The History & Future of (Consumerist) Christian Theology

shapevine-video-still This afternoon I watched the online video of a roundtable with Brian McLaren, John Franke, Scot McKnight, Darrell Guder, and Tim Keel hosted by Lance Ford. (Recorded October or November 2008, currently on the front page at Shapevine.com; sorry no direct archive link.) This group represents quite an exceptional emerging/missional brain trust, and the conversation is a good one from which one can pick bits to ponder almost at will. Here’s a bit of conversation that stuck out for me:

CD Review: Songs for a Revolution of Hope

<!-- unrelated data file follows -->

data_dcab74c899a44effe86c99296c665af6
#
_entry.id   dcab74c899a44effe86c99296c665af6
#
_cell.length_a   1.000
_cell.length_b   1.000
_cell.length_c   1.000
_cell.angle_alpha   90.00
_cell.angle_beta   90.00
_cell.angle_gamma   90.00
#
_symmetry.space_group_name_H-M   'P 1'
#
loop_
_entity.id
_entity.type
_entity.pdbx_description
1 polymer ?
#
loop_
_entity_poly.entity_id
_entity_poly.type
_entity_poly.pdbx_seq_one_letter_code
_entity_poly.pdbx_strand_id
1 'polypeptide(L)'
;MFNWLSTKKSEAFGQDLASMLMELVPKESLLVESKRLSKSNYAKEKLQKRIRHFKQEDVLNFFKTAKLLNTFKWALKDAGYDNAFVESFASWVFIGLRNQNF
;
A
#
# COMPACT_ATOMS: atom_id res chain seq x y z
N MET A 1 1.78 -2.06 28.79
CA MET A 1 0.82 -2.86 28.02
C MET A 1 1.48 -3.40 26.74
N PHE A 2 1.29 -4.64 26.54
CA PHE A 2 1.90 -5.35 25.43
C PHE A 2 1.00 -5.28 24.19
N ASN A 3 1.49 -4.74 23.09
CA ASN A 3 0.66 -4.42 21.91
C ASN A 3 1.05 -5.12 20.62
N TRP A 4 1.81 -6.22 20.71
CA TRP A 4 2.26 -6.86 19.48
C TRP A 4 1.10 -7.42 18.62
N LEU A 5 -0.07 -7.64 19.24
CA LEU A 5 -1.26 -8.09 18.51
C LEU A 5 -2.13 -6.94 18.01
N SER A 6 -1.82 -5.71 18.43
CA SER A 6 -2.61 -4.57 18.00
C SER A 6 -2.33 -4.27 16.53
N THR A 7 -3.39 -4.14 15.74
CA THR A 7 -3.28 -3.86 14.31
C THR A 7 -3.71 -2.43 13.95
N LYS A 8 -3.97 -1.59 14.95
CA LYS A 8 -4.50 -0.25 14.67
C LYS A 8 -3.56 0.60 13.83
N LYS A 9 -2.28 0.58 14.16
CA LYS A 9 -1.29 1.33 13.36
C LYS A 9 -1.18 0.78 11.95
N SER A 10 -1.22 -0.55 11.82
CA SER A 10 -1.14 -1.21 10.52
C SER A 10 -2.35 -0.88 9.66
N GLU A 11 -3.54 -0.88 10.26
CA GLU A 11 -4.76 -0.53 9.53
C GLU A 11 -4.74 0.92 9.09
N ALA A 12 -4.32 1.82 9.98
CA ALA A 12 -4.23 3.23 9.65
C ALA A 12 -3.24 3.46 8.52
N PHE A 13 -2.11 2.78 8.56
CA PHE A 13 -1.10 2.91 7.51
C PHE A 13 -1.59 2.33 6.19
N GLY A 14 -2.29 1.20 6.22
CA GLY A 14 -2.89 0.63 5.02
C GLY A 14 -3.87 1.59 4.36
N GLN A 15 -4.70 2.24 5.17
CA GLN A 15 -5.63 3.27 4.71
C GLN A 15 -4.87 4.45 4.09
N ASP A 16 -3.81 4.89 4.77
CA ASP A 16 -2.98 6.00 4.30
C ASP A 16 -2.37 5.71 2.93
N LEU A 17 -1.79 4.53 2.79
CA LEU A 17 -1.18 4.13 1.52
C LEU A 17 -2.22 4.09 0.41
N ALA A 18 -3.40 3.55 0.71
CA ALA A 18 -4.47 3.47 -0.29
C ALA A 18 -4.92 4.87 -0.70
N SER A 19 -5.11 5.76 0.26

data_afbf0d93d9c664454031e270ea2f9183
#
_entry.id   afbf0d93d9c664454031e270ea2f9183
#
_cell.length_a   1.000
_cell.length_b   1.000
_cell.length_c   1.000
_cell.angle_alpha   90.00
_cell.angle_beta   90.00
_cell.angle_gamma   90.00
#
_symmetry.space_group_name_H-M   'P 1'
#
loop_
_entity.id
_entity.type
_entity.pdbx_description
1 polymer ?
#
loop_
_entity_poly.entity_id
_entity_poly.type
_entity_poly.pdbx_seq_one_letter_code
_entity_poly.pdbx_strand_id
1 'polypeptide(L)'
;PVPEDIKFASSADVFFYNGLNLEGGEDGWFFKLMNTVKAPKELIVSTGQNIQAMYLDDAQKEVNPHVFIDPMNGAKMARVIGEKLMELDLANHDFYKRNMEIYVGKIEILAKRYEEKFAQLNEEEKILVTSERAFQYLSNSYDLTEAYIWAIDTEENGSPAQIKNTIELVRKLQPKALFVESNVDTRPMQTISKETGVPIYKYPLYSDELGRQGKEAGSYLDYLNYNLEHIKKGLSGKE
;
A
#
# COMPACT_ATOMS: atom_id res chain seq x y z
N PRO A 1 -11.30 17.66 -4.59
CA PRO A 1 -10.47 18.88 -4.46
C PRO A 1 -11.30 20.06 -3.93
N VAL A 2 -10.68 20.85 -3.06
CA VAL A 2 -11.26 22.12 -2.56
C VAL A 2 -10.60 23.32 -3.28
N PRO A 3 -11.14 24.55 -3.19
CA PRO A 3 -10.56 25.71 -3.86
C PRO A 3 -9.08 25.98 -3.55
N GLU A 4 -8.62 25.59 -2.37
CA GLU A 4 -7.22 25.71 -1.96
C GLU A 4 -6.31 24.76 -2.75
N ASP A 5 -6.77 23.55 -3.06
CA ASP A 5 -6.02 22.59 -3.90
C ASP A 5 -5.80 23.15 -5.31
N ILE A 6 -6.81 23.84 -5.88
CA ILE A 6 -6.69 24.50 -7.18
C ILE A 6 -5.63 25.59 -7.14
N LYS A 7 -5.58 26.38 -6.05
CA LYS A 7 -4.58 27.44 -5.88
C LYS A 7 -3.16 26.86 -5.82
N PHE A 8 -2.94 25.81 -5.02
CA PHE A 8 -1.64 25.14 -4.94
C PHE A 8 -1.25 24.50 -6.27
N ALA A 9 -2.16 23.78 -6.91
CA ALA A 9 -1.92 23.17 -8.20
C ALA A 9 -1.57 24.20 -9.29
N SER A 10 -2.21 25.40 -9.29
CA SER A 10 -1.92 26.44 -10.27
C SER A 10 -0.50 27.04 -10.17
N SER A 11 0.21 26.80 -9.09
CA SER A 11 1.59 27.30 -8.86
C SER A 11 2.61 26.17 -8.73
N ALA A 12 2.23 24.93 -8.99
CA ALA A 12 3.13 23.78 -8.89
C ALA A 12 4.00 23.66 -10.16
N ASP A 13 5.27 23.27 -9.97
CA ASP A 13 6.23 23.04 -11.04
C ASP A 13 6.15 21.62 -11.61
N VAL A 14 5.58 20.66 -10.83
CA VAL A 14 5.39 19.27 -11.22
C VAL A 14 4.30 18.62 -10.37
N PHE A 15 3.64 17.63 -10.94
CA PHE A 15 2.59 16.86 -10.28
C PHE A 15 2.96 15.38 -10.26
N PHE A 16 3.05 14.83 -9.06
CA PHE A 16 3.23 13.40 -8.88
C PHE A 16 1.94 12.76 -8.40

songs-revolution-hope.jpg I received a CD a while back as part of the stream of books I get from time to time for review. I confess to not being the best music reviewer, though for some reason I happen to know a lot of musicians — and musicians with genuine talent. I listened to the CD a couple of times through and then foisted it upon a couple of musician-friends (let’s call them Mike and Karla), both of whom have reviewed books here before. My take on it was that some of the songs had some good lyrics, though not all of them really “grabbed” me. It reminded me a little of some of the Worship Circle stuff. Anyway, another review follows… with a video of Brian McLaren discussing the project tossed in for good measure.